Posted Speeds and Waiting for the Apocalypse: Another Open Letter to Austin Drivers
Man, did I get some flak for that first Open Letter to Austin Drivers. One guy called me a Yankee and a carpetbagger! That is so cool! I wish I could channel some of his creative vocabulary into my own writing. I can only imagine that guy has a red handlebar mustache and beard and a two-gun holster and a huge cowboy hat and … oh wait, I’m picturing this guy.
Anyway, I understand, Austin. Some of you can’t stand the idea of an “outsider” criticizing the way people drive here in Austin. This is a city made up of outsiders though, and some of those outsiders are contributing to the insanely bad driving habits. Crappy driving is part of the collective personality of the average Austinite. Over time, I’m sure I’ll also grow a cell phone out of my ear and forget what “yield” means and panic at the sight of a four-way stop. Until then, I have more gripes. Here they are.
Every single time I’m driving North Lamar, around Koening, there’s someone in front of me driving 20 miles per hour. I always foolishly think the person is having car trouble or just can’t accelerate quickly. And every single time, I am wrong. No, it’s just someone who wants to drive 20 miles per hour on a section of road where the speed limit is 45 miles per hour. Why would anyone do this? Is it because they want to get rear-ended? Is it because they’re dreading wherever they’re going and want to prolong the drive as long as possible? Is it because their jalopy maxes out at 25? Don’t even bother driving at that point, just get a bike. It’s cheaper and it’ll keep your ass smaller.
Speaking of bikes, lately I’ve been stuck behind a rash of drivers who seem to freak out at the sight of a cyclist. Even when the cyclist has a bike lane, these people will refuse to pass them, instead, driving at pace, slightly behind the cyclist, like a dark van filled with puppies and candy, completely freaking them out. You know what that feels like when you’re on a bike? You get the displaced hot air blowing on you and the feeling that someone is surely going to run you over at any minute. There’s no need to panic at the sight of a cyclist, it’s just another moving vehicle with which you have to share the road. Notice them, watch out for them, and pass them.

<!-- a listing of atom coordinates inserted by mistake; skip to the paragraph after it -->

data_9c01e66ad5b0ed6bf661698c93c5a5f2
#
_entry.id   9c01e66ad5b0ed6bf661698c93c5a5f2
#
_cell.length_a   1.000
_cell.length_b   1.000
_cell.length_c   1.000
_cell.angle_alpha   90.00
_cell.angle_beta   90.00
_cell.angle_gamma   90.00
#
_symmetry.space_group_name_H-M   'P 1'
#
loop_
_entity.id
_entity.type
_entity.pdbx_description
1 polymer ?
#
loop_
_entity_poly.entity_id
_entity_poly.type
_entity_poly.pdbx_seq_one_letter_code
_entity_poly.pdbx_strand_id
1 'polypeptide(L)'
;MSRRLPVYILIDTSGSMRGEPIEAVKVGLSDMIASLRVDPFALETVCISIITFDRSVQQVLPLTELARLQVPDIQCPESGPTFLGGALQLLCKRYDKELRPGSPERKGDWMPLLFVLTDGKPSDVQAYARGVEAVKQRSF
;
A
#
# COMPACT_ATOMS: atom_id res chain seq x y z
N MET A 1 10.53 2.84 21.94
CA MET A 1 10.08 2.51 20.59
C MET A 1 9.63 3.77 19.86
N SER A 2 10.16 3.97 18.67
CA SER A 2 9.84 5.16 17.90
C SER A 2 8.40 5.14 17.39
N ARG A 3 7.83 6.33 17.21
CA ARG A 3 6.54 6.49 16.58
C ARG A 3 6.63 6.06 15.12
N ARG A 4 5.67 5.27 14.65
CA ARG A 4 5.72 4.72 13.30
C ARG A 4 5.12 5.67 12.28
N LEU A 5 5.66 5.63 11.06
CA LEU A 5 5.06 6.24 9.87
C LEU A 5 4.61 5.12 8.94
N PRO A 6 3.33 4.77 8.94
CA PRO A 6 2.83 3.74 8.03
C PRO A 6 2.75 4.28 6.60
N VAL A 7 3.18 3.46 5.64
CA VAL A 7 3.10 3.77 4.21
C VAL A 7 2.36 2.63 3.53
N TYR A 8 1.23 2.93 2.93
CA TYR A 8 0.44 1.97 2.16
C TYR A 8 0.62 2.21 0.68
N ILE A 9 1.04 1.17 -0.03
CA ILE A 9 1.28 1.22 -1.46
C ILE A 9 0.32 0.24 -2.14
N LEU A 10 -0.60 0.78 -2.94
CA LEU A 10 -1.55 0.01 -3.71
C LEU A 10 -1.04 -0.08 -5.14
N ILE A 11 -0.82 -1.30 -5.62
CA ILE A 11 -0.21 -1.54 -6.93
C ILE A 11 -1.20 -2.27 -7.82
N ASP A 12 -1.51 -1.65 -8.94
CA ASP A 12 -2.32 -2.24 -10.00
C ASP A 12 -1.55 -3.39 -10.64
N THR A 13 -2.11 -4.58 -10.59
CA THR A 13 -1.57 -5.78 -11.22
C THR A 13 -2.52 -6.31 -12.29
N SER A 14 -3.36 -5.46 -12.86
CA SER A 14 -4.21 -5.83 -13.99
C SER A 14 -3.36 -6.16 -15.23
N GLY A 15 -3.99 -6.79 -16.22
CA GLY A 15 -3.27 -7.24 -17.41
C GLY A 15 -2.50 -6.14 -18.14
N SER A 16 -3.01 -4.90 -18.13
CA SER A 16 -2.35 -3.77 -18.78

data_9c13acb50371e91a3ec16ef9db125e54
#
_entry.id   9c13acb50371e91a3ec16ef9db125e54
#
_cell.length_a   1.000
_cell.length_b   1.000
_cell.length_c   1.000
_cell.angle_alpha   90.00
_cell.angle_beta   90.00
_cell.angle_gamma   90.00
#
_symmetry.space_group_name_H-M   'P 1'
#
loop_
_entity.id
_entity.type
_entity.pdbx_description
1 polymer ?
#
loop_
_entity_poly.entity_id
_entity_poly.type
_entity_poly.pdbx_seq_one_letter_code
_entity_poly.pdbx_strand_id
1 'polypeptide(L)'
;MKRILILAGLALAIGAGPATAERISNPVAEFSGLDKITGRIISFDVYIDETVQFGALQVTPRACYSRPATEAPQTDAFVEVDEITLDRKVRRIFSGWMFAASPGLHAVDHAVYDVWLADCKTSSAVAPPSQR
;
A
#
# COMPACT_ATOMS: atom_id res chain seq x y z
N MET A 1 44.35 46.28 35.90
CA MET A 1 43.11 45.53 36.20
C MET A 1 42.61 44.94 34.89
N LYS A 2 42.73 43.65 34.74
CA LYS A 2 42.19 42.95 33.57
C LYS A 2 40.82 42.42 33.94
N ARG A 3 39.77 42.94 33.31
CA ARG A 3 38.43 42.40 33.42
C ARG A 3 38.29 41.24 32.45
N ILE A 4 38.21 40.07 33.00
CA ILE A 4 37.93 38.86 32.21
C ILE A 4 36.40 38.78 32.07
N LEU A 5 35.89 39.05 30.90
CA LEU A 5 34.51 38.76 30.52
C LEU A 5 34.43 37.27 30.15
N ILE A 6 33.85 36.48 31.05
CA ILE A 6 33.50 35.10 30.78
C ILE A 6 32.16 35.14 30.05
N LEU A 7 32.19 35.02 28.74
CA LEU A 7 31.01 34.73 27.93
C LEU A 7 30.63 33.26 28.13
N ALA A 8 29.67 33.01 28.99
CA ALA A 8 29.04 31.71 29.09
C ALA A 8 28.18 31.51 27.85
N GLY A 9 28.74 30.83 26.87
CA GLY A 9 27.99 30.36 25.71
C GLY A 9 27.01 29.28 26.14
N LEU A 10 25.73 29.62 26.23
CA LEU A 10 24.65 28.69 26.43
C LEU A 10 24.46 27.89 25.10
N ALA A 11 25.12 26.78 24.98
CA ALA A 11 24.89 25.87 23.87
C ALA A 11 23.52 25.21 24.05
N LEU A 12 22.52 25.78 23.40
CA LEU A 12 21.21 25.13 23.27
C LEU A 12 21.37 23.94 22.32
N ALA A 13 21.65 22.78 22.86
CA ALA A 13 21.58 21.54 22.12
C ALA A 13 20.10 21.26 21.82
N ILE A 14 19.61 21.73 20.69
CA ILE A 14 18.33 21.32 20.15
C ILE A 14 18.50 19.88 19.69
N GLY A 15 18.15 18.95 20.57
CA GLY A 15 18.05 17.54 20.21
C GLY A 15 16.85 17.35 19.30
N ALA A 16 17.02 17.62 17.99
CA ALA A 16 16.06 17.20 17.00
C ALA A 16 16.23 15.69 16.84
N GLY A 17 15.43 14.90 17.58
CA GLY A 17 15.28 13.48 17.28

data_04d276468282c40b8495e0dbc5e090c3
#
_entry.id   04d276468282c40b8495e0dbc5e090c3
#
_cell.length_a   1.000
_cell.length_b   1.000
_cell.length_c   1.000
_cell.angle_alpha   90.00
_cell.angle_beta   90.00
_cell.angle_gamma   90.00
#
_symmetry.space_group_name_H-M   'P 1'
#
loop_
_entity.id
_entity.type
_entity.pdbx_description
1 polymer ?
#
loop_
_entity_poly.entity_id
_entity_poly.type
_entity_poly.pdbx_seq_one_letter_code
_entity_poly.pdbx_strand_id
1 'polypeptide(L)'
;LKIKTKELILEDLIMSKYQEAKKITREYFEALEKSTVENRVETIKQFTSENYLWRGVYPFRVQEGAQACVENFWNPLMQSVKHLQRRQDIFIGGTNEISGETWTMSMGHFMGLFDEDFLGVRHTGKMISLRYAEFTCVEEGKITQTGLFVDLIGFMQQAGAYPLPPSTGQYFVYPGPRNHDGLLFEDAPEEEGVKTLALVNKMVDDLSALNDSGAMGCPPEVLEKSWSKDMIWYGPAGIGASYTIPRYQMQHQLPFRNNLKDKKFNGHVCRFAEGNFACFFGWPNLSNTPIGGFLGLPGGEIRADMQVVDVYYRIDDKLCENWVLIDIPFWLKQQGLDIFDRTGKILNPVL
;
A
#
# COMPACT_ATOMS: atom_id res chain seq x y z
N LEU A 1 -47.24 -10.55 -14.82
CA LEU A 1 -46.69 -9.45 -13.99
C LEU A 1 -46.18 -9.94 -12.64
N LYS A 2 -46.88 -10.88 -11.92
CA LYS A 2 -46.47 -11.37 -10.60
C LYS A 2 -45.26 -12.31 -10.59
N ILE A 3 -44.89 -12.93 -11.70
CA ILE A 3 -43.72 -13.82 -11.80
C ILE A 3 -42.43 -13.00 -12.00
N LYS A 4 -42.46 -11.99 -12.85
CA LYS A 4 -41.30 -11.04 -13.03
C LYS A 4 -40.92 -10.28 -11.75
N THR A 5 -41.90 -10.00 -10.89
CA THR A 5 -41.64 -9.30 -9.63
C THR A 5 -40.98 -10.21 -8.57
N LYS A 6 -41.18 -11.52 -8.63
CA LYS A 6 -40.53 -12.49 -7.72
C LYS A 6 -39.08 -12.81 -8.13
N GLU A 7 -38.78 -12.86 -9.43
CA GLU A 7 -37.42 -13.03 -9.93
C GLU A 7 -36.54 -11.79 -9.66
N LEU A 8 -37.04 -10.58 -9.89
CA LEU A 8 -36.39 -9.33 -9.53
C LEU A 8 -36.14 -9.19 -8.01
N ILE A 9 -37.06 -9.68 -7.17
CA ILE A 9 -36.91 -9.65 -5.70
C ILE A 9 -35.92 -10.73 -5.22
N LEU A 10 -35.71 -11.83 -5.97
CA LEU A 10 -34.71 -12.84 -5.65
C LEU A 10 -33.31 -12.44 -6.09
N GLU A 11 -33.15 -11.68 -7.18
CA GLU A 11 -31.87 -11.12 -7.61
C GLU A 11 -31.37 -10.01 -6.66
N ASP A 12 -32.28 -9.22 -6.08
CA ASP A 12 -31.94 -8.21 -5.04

Highway driving here is its own beast. Its own frustrating, foaming-at-the-mouth, trying-to-kill you beast. People don’t seem to know how highway driving works. For example, the speed limit on I-35 going through the city is 65. So why doesn’t anyone actually just drive 65? I constantly see one of two things. I get on the highway and there’s some 3 ton pickup driven by a 90-pound woman on a cell phone trying to fly up my ass at 80 miles per hour, or I have to immediately slam on my brakes because there’s a dude laying horizontally in his driver’s seat, going 35 miles per hour. Haven’t I seen him somewhere else? And of course, he’s in the left lane. If you’re driving 35 miles per hour, you shouldn’t even be on the highway, let alone in the left lane.
Another highway concept that nobody seems to understand is merging. The on ramps around here are incredible – they give you 20 yards of concrete and then spit you into the highway, where people either speed up at the sight of you because they’ll be damned if someone’s gettin’ in front of them, or they slam on their breaks because OHMYGOD, there’s another car! I have a better alternative. Instead of either getting aggressive or panicking, two characteristics that seem to be part of the DNA of every Austin driver, simply adjust your driving to let the new car merge into the lane. Slow down a little to let him in, or speed up to let him behind you. Do it eaaaaasssy, Austin. No need to freak out. And to those cars trying to get on the highway, have some balls for crying out loud. If there’s room to go, go! You’re not at a red light. You don’t need to wait until there are no cars on the highway before you can get on it. Hell, if you’re waiting for no cars on 35, you’re waiting for the apocalypse.
The main problem is that people here seem to do everything in their cars other than concentrate on simply driving. Austin drivers, if you were looking at where you were going and the other cars around you and the speed limit signs and the stop signs and the red lights, rather than talking on your phone, texting, putting on makeup, checking Facebook, eating or turning around to talk to the guy in the back seat (or pass him the joint), it’d do us all a big favor. I know you’re capable of good driving; you just have to put it into practice!
And I’m still working on dealing with it. I put a swear jar on my dashboard, but every time I go around a corner, I get $40 worth of change thrown in my face.